Thanks to IRC Section 1031, a properly structured 1031 exchange allows an investor to sell a property, to reinvest the proceeds in a new property and to defer all capital gain taxes! The Internal Revenue Code 1031 states:

 

“No gain or loss shall be recognized on the exchange of property held for productive use in a trade or business or for investment, if such property is exchanged solely for property of like-kind which is to be held either for productive use in a trade or business or for investment.”

There are rules and guidelines that determine what constitutes a valid exchange. The first stipulates the exchange must be between qualifying properties of like kind. Most real estate, held for use in the trade of business or for investment, will qualify with the exception that they must both be within the borders of the U.S.

There is a 180-day window during which the seller involved in the transaction must search, identify and close on the purchase of the new property in order for the 1031 exchange to be valid. While more than one property may be identified initially, the property being purchased must be identified as part of the exchange no more than 45 days from the time the seller’s property is relinquished and closing on the new property must be complete within 180 days of the transfer.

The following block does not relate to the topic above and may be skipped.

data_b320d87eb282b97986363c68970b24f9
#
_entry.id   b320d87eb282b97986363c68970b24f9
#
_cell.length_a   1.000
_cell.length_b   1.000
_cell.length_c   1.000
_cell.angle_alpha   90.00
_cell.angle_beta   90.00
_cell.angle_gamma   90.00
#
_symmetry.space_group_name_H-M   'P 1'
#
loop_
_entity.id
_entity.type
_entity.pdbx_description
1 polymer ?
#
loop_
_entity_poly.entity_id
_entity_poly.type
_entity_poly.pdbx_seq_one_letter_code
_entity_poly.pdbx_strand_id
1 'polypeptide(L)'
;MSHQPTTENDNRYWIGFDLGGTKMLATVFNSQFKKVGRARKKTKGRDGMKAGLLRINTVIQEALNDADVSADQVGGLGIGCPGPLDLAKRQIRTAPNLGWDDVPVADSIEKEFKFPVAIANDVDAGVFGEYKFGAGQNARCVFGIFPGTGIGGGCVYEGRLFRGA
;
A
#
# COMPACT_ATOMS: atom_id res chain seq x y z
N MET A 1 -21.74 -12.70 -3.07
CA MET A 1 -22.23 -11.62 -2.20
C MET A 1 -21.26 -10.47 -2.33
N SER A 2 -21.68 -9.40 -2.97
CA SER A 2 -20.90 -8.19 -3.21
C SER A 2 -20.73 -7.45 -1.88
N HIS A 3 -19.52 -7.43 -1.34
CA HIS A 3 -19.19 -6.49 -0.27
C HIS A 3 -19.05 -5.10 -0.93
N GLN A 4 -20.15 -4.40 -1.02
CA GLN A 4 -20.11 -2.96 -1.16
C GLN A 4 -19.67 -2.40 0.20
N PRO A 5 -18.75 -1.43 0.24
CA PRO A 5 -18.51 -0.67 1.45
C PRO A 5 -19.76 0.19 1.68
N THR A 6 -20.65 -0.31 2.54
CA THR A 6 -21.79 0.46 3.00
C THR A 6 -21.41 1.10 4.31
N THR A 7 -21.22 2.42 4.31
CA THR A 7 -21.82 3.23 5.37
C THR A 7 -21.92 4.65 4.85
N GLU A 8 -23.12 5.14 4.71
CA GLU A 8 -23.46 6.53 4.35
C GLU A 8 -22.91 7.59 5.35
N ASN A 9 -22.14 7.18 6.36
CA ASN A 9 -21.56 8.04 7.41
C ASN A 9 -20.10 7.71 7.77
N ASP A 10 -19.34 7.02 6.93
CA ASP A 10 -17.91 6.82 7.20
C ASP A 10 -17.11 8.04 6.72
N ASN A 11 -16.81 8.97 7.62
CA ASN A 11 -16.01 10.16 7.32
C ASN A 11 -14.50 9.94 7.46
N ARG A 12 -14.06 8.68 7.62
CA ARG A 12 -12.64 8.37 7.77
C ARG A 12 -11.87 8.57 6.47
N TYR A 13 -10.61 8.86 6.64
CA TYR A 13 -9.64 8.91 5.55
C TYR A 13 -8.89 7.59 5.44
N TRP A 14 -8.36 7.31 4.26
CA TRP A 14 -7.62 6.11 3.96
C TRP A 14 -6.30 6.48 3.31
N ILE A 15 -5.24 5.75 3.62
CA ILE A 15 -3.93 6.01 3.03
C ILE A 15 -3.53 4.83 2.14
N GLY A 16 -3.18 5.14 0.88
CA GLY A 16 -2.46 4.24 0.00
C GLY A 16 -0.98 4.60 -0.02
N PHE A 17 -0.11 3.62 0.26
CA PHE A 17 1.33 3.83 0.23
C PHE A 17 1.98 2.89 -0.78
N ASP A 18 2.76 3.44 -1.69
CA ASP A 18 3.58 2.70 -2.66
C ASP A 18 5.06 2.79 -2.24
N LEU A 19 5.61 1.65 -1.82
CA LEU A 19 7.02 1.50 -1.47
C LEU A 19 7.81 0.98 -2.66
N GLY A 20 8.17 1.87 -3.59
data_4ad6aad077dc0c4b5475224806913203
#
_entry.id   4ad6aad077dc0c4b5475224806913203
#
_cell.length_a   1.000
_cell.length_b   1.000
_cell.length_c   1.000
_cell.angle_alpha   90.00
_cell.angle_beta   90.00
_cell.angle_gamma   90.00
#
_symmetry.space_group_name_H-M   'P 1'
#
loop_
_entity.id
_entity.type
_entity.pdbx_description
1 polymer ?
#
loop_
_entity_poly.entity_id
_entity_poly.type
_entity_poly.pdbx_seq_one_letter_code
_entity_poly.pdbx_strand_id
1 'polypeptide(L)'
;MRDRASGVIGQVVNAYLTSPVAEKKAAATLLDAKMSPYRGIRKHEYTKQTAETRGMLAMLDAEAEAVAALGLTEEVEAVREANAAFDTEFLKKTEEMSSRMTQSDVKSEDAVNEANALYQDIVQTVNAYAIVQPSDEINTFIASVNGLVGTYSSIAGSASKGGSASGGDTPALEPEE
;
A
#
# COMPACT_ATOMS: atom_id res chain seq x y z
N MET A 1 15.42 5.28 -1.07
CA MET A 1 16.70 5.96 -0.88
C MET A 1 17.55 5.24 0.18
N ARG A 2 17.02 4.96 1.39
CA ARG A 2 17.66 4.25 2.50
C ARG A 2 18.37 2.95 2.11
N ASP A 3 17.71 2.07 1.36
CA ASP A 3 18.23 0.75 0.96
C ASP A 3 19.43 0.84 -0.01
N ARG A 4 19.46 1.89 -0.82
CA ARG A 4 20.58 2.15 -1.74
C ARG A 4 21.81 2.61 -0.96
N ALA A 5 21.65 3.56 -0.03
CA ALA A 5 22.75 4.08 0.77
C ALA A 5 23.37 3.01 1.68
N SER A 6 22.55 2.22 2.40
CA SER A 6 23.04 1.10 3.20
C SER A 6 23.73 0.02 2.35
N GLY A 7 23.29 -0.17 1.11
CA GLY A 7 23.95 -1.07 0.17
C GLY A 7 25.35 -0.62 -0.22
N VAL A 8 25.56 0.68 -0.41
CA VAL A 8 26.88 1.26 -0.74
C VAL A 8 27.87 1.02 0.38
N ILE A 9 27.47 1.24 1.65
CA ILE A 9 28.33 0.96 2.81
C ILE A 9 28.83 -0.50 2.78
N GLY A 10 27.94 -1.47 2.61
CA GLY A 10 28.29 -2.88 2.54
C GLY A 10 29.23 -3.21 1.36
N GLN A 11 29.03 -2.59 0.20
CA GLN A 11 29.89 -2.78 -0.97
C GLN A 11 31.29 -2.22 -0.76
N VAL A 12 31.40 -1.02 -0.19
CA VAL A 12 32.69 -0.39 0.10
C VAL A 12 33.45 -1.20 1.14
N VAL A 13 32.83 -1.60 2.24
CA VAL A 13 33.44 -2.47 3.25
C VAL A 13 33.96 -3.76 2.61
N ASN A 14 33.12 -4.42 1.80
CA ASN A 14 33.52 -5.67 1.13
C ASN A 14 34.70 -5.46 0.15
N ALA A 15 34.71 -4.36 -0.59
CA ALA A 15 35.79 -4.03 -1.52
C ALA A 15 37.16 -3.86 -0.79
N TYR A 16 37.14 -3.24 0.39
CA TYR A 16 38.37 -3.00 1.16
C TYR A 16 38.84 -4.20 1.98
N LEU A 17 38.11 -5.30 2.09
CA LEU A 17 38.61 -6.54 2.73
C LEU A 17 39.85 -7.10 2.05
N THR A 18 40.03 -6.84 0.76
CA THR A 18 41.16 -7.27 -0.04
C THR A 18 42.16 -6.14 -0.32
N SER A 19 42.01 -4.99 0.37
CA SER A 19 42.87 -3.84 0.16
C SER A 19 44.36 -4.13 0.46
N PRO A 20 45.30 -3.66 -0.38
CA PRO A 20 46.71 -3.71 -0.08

The total purchase price of the property to be acquired must be equal to or greater than the total net sales price of the property being relinquished and all of the equity received from the transaction must be used to acquire the property targeted in the 1031 exchange. If the replacement property purchase price is less than the relinquished property, a tax will be applied to the difference. It’s also important to know that the net equity in the replacement property must be equal or greater than the net equity in the property sold, or the purchaser will be required to pay the tax on the amount of decrease.

Finally, the sale must also go through a qualified intermediary. These intermediaries are companies that work full time facilitating such exchanges. A qualified intermediary needs to be an independent organization that will handle the funds from the original sale through the exchange process and then deliver the money to the closing agent. The intermediary will also be responsible for filling out all of the appropriate tax forms and exchange agreements related to the process.

We have a great deal of experience with 1031 exchanges and are happy to assist you with selecting a quality intermediary.

For more information about 1031 exchanges please Contact us.

The link below will take you directly to the IRS website where you can get the information directly from them (If you like to read lawyer jargon).   

IRC Section 1031